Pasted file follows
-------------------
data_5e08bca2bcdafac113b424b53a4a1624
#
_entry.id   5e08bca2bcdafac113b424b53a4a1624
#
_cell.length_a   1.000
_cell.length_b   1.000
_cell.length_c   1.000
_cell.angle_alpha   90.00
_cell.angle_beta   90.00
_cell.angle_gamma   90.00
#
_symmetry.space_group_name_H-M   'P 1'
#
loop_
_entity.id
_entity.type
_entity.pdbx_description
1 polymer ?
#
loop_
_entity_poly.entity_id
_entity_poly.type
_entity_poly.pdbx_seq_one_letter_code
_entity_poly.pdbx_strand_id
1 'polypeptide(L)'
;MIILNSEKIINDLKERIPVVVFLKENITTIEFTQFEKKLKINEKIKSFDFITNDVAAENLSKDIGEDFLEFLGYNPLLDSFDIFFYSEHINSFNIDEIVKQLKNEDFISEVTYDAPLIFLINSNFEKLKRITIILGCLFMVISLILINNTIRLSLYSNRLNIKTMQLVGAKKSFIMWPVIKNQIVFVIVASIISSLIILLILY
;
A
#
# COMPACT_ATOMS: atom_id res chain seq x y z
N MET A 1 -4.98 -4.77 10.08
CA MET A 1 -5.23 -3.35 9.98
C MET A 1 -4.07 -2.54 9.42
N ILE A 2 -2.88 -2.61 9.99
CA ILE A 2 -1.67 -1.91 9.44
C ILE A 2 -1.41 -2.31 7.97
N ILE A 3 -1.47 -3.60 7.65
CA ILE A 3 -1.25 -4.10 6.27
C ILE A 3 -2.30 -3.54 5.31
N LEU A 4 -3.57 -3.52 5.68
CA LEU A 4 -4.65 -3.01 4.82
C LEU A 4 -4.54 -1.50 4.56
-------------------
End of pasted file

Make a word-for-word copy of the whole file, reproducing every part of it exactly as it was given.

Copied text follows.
data_5e08bca2bcdafac113b424b53a4a1624
#
_entry.id   5e08bca2bcdafac113b424b53a4a1624
#
_cell.length_a   1.000
_cell.length_b   1.000
_cell.length_c   1.000
_cell.angle_alpha   90.00
_cell.angle_beta   90.00
_cell.angle_gamma   90.00
#
_symmetry.space_group_name_H-M   'P 1'
#
loop_
_entity.id
_entity.type
_entity.pdbx_description
1 polymer ?
#
loop_
_entity_poly.entity_id
_entity_poly.type
_entity_poly.pdbx_seq_one_letter_code
_entity_poly.pdbx_strand_id
1 'polypeptide(L)'
;MIILNSEKIINDLKERIPVVVFLKENITTIEFTQFEKKLKINEKIKSFDFITNDVAAENLSKDIGEDFLEFLGYNPLLDSFDIFFYSEHINSFNIDEIVKQLKNEDFISEVTYDAPLIFLINSNFEKLKRITIILGCLFMVISLILINNTIRLSLYSNRLNIKTMQLVGAKKSFIMWPVIKNQIVFVIVASIISSLIILLILY
;
A
#
# COMPACT_ATOMS: atom_id res chain seq x y z
N MET A 1 -4.98 -4.77 10.08
CA MET A 1 -5.23 -3.35 9.98
C MET A 1 -4.07 -2.54 9.42
N ILE A 2 -2.88 -2.61 9.99
CA ILE A 2 -1.67 -1.91 9.44
C ILE A 2 -1.41 -2.31 7.97
N ILE A 3 -1.47 -3.60 7.65
CA ILE A 3 -1.25 -4.10 6.27
C ILE A 3 -2.30 -3.54 5.31
N LEU A 4 -3.57 -3.52 5.68
CA LEU A 4 -4.65 -3.01 4.82
C LEU A 4 -4.54 -1.50 4.56